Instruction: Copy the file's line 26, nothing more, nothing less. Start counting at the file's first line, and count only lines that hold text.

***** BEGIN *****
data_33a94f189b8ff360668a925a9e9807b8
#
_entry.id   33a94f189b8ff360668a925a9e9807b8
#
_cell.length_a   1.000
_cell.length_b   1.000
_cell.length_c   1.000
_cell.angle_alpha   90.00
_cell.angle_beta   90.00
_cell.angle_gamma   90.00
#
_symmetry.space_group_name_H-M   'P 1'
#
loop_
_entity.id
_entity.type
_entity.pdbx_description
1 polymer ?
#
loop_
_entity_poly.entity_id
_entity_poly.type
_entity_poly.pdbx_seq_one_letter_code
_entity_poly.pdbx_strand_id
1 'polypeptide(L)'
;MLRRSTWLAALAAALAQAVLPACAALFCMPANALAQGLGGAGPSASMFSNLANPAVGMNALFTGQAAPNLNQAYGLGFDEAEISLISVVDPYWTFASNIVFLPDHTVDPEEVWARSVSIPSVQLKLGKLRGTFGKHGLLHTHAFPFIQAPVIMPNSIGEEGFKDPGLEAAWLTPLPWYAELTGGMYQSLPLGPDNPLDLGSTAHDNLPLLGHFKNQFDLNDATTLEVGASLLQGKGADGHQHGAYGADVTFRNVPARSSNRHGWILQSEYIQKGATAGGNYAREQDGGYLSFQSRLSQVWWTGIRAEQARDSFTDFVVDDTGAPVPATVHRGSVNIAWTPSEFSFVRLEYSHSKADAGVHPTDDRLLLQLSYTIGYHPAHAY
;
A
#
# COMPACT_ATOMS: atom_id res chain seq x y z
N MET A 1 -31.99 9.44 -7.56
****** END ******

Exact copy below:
;MLRRSTWLAALAAALAQAVLPACAALFCMPANALAQGLGGAGPSASMFSNLANPAVGMNALFTGQAAPNLNQAYGLGFDEAEISLISVVDPYWTFASNIVFLPDHTVDPEEVWARSVSIPSVQLKLGKLRGTFGKHGLLHTHAFPFIQAPVIMPNSIGEEGFKDPGLEAAWLTPLPWYAELTGGMYQSLPLGPDNPLDLGSTAHDNLPLLGHFKNQFDLNDATTLEVGASLLQGKGADGHQHGAYGADVTFRNVPARSSNRHGWILQSEYIQKGATAGGNYAREQDGGYLSFQSRLSQVWWTGIRAEQARDSFTDFVVDDTGAPVPATVHRGSVNIAWTPSEFSFVRLEYSHSKADAGVHPTDDRLLLQLSYTIGYHPAHAY